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Wet or dry return?

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I've been trying to learn more about the heating system in a 2 story, 2 family house just purchased. It's a typical northeastern woodframe built in the 1920s.

From what i can tell, it's a single pipe radiated system for the 2 top floors with a hydronic loop going to cast iron baseboard in the basement.

This forum (and YouTube) have been incredibly helpful in explaining the basics of this type of heating system but i still have a few questions... apologies if these are obvious or basic..

1 - do i have a wet return or dry? The return pipe runs along the side of the basement above the water line but then suddenly dips below before turning up again to meet the hartford loop/equalizer. I'm not clear on this setup

2 - as far as i can see (it's a finished basement), there is no main vent. Is this a problem? There are 2 bathrooms on the upper floors that have a 2+ inch diameter cast iron vertical heating pipe with a "bullet" style vent at the top of them. Would this count as a main vent or does it always need to be directly attached to the header at the boiler?

3 - the hydronic heating loop is 'turned on' by a janky looking switch which turns on a water circulator. Would this switch be what needs to be wired to a thermostat for the basement or should it always be on (the circulator)? I understand that the heat is either on or off and there are no zones as such. Just trying to figure out what to wire the basement thermostat to.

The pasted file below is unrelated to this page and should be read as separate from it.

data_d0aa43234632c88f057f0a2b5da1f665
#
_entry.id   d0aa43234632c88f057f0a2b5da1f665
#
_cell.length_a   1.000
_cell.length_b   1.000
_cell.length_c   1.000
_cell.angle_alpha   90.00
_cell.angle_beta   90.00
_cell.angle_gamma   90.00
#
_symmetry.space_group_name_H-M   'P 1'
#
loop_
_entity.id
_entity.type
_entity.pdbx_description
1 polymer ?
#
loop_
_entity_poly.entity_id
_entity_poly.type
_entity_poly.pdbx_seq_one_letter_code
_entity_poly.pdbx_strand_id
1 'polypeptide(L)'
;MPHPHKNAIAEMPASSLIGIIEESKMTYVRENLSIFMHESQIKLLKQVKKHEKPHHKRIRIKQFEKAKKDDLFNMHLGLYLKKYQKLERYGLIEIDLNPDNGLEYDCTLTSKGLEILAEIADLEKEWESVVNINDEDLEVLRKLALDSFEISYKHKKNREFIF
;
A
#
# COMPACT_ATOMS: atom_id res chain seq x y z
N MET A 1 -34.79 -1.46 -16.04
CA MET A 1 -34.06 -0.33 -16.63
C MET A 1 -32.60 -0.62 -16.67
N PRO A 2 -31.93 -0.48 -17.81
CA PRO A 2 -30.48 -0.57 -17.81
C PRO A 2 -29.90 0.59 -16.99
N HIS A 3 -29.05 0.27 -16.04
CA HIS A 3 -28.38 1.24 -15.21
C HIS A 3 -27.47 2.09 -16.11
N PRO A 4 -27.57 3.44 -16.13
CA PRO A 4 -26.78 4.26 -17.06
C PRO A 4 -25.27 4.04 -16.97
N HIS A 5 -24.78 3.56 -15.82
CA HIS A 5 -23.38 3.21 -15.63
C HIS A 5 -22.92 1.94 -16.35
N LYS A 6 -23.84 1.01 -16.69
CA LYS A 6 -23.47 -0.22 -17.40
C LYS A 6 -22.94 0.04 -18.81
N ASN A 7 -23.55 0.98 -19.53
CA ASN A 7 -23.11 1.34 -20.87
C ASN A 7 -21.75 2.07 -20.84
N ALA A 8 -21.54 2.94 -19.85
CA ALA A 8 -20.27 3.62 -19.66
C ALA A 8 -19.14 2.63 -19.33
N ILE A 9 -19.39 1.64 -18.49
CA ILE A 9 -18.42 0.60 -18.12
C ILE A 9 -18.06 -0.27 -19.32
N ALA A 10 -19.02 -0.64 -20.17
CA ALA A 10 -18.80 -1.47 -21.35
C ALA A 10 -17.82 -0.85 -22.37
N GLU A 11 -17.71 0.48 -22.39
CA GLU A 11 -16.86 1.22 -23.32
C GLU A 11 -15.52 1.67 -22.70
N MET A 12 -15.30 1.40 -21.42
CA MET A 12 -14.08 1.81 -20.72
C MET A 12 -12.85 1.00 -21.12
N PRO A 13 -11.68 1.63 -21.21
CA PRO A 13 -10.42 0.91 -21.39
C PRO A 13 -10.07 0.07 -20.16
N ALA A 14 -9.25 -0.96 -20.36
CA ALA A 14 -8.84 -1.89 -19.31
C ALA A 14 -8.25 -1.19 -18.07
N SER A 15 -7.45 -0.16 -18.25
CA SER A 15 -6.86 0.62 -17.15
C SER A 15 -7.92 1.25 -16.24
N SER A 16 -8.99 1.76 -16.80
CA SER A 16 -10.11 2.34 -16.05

See photos and thanks for all the expert help!!


Comments

  • Justin20
    Justin20 Member Posts: 28
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    One more photo of the return setup:

  • Jamie Hall
    Jamie Hall Member Posts: 23,323
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    The "return" could either be regarded as a return -- or as a continuation of the steam main. Which it is depends on how -- if at all -- it is separated from the steam main. If it is a continuation of the steam main, it really isn't a problem. If it is in some way separated -- cross over trap, water loop seal, then it may be classed as a dry return -- but if it is close to the water line, it could give issues from water loss in the boiler or water hammer.

    The bullet vents on top of the risers are probably acting as main vents. This is OK -- a little unusual, but quite OK -- provided they are big enough. The only really reliable way to determine that is two tests: first, do all the radiators start to get steam more or less at the same time? And at least until all the radiators are filled, does the system run at low pressure (only a few ounces)? The first is easy enough to tell, but for the latter you'd need a low pressure gauge.

    That switch could be replaced with a thermostat -- but chances are that that's 120 VAC line current, so if you do go to replace it (and why not?) you'd need a thermostat rated for line voltage -- and be sure to turn the power off if you decide to work on it!
    Br. Jamie, osb
    Building superintendent/caretaker, 7200 sq. ft. historic house museum with dependencies in New England